Write-Host "Would you like to attach additional disks?"
		Write-Host
		Write-Host "1) Yes"
		Write-Host "2) No"
		Write-Host
		$selection = Read-Host "Select"
		$hdisks = New-Object system.object
		switch ($selection) {
			'1' {
				Write-Host
				Write-Host
				$hdsize = Read-Host "Hard disk size (GB)"
				$hdisks | Add-Member -Type NoteProperty -Name Size -Value $hdsize
				$disk += $hdisks
				Write-Host
				Write-Host "Storage Format"
				Write-Host
				Write-Host "1) Thin Provisioned"
				Write-Host "2) Thick Provisioned"
				Write-Host
				$hdprovswitch = Read-Host "Select"
				switch ($hdprovswitch) {
					'1' { $hdprov = "Thin"
						$hdisks | Add-Member -Type NoteProperty -Name Provision -Value $hdprov }
					'2' { $hdprov = "Thick"
						$hdisks | Add-Member -Type NoteProperty -Name Provision -Value $hdprov }
				}
				Write-Host "Disk added." -ForegroundColor Green
			}
			'2' { $count = 1 }
		}
	}
} until ($count -gt 0)

Clear-Host
Write-Host
Write-Host
Write-Host
Write-Host
Write-Host
Write-Host
Write-Host

# Displays Confirmation Sheet.
$conf0 = Write-Host "----------------------------------------"
$conf1 = Write-Host "Confirmation:" -ForegroundColor Yellow
$conf2 = Write-Host "----------------------------------------
VM Name: $vmname
Host: $vmhost
Datastore: $datastore
Backup Scheme: $backup
Location: $Folder

Number of CPUs: $cpu
Cores per CPU: $core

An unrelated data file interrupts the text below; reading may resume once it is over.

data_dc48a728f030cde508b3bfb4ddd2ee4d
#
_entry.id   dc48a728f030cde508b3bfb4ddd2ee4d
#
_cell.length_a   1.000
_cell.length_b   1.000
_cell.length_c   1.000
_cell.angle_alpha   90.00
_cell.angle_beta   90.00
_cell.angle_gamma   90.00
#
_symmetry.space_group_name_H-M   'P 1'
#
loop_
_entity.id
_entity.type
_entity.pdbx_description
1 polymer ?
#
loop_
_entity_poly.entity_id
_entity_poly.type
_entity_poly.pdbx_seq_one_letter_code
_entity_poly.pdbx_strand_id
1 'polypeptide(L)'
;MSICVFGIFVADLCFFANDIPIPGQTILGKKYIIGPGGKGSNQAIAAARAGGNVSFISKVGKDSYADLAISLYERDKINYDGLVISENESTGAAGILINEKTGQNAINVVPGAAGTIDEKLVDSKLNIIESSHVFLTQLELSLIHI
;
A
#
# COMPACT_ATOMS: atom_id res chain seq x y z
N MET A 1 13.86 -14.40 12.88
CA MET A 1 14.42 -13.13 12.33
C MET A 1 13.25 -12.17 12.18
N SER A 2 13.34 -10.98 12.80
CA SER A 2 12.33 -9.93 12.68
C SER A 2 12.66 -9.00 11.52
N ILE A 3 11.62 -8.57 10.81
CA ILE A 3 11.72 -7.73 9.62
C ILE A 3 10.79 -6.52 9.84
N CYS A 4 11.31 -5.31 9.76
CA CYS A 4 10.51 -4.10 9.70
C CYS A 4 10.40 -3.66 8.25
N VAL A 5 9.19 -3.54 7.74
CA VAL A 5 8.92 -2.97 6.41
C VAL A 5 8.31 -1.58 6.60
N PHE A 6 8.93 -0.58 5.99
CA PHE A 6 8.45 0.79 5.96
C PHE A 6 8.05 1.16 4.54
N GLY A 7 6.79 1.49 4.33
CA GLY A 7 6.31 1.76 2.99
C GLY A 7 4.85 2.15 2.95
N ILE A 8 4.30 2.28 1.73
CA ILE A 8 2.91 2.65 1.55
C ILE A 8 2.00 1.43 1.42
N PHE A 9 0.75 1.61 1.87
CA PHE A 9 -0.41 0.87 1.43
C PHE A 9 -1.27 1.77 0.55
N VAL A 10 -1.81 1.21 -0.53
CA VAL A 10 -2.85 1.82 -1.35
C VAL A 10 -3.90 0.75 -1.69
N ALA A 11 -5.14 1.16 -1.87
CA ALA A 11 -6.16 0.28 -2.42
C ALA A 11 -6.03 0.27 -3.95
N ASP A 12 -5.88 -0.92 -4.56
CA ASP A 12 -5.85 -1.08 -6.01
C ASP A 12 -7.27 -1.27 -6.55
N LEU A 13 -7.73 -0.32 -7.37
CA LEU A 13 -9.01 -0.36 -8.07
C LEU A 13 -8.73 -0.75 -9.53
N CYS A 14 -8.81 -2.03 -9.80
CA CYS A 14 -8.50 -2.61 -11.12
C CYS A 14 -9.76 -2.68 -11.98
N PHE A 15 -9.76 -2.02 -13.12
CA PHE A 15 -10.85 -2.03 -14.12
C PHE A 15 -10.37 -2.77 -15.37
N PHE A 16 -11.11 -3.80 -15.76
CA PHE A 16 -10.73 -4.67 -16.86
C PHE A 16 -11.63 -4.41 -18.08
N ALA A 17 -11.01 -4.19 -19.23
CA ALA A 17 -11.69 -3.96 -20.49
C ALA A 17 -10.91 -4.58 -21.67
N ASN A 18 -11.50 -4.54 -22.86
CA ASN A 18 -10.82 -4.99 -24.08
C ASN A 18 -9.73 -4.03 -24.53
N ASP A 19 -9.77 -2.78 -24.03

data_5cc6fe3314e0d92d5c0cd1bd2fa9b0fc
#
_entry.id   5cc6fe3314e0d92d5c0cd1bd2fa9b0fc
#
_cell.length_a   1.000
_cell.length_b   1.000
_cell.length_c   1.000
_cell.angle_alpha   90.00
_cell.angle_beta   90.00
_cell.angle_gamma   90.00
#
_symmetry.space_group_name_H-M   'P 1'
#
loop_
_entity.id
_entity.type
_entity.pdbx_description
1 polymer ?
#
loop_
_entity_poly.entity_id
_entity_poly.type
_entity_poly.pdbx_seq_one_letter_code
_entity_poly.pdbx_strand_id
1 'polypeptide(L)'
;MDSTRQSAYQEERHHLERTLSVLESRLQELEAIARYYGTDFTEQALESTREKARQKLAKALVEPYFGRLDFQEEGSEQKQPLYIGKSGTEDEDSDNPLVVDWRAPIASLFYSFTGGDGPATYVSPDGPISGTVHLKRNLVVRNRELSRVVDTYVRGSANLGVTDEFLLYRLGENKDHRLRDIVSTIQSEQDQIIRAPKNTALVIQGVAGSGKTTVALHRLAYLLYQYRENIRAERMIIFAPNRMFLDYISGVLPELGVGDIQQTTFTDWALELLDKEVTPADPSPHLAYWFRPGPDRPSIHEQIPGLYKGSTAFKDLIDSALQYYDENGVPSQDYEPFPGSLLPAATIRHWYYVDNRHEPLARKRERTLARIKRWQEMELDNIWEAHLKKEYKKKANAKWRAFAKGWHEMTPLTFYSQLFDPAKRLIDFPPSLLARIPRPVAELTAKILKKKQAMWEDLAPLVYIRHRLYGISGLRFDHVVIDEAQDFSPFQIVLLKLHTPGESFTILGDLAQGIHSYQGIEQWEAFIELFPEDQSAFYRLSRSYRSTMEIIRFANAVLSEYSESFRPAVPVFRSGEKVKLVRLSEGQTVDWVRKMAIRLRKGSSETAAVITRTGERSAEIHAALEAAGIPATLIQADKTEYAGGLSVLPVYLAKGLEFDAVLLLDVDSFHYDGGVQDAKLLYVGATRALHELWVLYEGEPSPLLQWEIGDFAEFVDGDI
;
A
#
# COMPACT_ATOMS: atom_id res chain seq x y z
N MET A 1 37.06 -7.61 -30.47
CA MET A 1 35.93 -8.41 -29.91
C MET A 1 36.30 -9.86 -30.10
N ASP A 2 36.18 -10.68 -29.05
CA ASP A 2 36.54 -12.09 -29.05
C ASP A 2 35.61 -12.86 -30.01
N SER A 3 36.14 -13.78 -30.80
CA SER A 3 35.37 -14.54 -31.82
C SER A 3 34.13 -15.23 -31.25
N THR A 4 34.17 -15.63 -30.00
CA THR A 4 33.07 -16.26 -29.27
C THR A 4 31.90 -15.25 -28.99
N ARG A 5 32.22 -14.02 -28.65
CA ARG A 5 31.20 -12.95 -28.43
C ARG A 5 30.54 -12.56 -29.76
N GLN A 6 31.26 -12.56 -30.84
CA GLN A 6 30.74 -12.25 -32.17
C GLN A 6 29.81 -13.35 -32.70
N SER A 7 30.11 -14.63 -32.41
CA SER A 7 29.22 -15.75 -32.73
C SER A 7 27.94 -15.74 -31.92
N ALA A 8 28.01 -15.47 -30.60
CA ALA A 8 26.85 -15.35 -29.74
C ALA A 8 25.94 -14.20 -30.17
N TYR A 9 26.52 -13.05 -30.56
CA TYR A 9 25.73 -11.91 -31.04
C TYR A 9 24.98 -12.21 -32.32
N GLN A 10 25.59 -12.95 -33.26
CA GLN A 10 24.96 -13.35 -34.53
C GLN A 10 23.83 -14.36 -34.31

Memory (GB): $ram

IP Address: $ip

"

# If you did not add additional disks, "None" is shown.
if ($disk.count -eq 0) { Write-Host "Additional Disks: None" }

# Otherwise, it will list the disks added, their size, and Storage Format.
else { Write-Host "Additional Disks:" }
$n = 1
foreach ($d in $disk) { Write-Host
	Write-Host "Disk $n"
	Write-Host "---------"
	Write-Host "Size:" $d.Size "GB"
	Write-Host $d.Provision "Provisioned"
	$n = $n + 1 }
Write-Host "----------------------------------------
"

# Script pauses before executing anything for the VM. This is where you would Cancel if changes need to be made.
Pause
Write-Host
Write-Host "Creating VM..." -ForegroundColor green

# Script grabs the OSCustomizationSpec defined at the beginning of the script, and makes a temporary copy of it with the VM in the name.
$oscust = New-OSCustomizationSpec -OSCustomizationSpec $KnownGoodSpec -Name "Temp-$vmname"

# Script then gets the Nic settings of the copy, and replaces them with the info you supplied at the beginning of the script.
Get-OSCustomizationSpec $oscust | Get-OSCustomizationNicMapping | Set-OSCustomizationNicMapping -IpMode UseStaticIP -IpAddress $ip -SubnetMask $SubnetMask -Dns $dnsServers -DefaultGateway $DefaultGateway -Position 1

# Saves all changes to the variable that gets used.
$useCust = Get-OSCustomizationSpec -Name "Temp-$vmname"

# Creates the VM, Sets the specifications entered, starts the VM, and opens a remote console Window.
New-VM -Template $Template -Name $vmname -Server $server -VmHost $vmhost -Datastore $datastore -Location $folder -OSCustomizationSpec $useCust | Set-VM -NumCpu $cpu -CoresPerSocket $core -MemoryGB $ram -Confirm:$false | Start-VM | Open-VMConsoleWindow

# Adds the additional disks.
foreach ($d in $disk) { New-HardDisk -VM $vmname -CapacityGB $d.Size -StorageFormat $d.Provision }

# Sets the tag assignment for Backup Scheduling. Remove the following line if you are not utilizing tags for Backup Scheduling.
Get-VM -Name $vmname | New-TagAssignment -Tag $tag

# Removes the temporary OSCustomizationspec created earlier.
Remove-OSCustomizationSpec -OSCustomizationSpec "Temp-$vmname" -Confirm:$false -ErrorAction Ignore

There you have it. When all the information is entered, you should get a confirmation sheet that looks like this:


Of course, creating VM’s in vSphere doesn’t take all that much time. But when you start adding the Customization Specs, Additional Disks, Tags- there’s a good chunk of your life spent clicking.